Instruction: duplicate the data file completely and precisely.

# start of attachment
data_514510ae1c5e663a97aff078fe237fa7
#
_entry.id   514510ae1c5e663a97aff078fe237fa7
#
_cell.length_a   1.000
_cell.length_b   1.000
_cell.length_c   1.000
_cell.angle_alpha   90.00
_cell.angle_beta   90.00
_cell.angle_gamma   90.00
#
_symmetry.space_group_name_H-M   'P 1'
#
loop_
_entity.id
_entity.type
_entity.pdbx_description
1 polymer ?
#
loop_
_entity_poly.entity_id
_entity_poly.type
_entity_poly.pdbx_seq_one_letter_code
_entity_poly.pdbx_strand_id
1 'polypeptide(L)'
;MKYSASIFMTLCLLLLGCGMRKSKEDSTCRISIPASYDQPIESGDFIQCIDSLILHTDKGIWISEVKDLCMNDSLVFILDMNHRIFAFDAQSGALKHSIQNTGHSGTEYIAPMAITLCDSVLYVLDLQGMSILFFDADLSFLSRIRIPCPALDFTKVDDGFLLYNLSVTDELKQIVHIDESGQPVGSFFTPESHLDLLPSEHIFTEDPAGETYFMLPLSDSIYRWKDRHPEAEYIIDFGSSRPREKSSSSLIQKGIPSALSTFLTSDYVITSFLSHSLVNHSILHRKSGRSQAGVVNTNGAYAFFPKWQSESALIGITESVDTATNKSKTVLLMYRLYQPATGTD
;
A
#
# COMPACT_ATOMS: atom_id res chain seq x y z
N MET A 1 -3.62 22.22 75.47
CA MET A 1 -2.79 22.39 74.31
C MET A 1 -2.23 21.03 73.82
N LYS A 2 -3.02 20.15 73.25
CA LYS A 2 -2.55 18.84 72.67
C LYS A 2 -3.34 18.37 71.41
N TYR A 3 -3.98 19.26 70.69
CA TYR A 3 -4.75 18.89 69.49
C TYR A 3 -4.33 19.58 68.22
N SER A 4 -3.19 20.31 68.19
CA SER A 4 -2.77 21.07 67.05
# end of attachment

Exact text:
data_514510ae1c5e663a97aff078fe237fa7
#
_entry.id   514510ae1c5e663a97aff078fe237fa7
#
_cell.length_a   1.000
_cell.length_b   1.000
_cell.length_c   1.000
_cell.angle_alpha   90.00
_cell.angle_beta   90.00
_cell.angle_gamma   90.00
#
_symmetry.space_group_name_H-M   'P 1'
#
loop_
_entity.id
_entity.type
_entity.pdbx_description
1 polymer ?
#
loop_
_entity_poly.entity_id
_entity_poly.type
_entity_poly.pdbx_seq_one_letter_code
_entity_poly.pdbx_strand_id
1 'polypeptide(L)'
;MKYSASIFMTLCLLLLGCGMRKSKEDSTCRISIPASYDQPIESGDFIQCIDSLILHTDKGIWISEVKDLCMNDSLVFILDMNHRIFAFDAQSGALKHSIQNTGHSGTEYIAPMAITLCDSVLYVLDLQGMSILFFDADLSFLSRIRIPCPALDFTKVDDGFLLYNLSVTDELKQIVHIDESGQPVGSFFTPESHLDLLPSEHIFTEDPAGETYFMLPLSDSIYRWKDRHPEAEYIIDFGSSRPREKSSSSLIQKGIPSALSTFLTSDYVITSFLSHSLVNHSILHRKSGRSQAGVVNTNGAYAFFPKWQSESALIGITESVDTATNKSKTVLLMYRLYQPATGTD
;
A
#
# COMPACT_ATOMS: atom_id res chain seq x y z
N MET A 1 -3.62 22.22 75.47
CA MET A 1 -2.79 22.39 74.31
C MET A 1 -2.23 21.03 73.82
N LYS A 2 -3.02 20.15 73.25
CA LYS A 2 -2.55 18.84 72.67
C LYS A 2 -3.34 18.37 71.41
N TYR A 3 -3.98 19.26 70.69
CA TYR A 3 -4.75 18.89 69.49
C TYR A 3 -4.33 19.58 68.22
N SER A 4 -3.19 20.31 68.19
CA SER A 4 -2.77 21.07 67.05